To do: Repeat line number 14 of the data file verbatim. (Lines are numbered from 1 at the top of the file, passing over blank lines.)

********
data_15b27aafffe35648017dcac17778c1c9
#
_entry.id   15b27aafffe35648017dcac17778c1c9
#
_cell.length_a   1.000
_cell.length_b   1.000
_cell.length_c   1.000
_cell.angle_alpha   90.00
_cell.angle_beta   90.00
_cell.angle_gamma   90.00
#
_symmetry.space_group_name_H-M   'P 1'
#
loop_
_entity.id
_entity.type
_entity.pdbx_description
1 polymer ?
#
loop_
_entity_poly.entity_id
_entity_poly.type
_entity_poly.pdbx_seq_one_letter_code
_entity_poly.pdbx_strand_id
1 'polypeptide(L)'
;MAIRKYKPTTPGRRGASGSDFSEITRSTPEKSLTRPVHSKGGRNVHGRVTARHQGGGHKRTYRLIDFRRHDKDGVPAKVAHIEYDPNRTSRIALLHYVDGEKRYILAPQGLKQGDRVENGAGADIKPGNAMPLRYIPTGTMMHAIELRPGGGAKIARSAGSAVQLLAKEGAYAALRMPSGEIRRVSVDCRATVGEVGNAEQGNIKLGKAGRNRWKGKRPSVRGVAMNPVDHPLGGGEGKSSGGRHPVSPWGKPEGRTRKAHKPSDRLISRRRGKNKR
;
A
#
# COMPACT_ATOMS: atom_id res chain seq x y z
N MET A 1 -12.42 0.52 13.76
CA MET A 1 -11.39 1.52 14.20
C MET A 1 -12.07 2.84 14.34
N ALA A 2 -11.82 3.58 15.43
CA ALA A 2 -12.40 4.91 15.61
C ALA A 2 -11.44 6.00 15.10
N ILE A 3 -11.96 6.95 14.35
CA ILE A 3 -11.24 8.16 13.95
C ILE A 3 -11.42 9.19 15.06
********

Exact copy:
loop_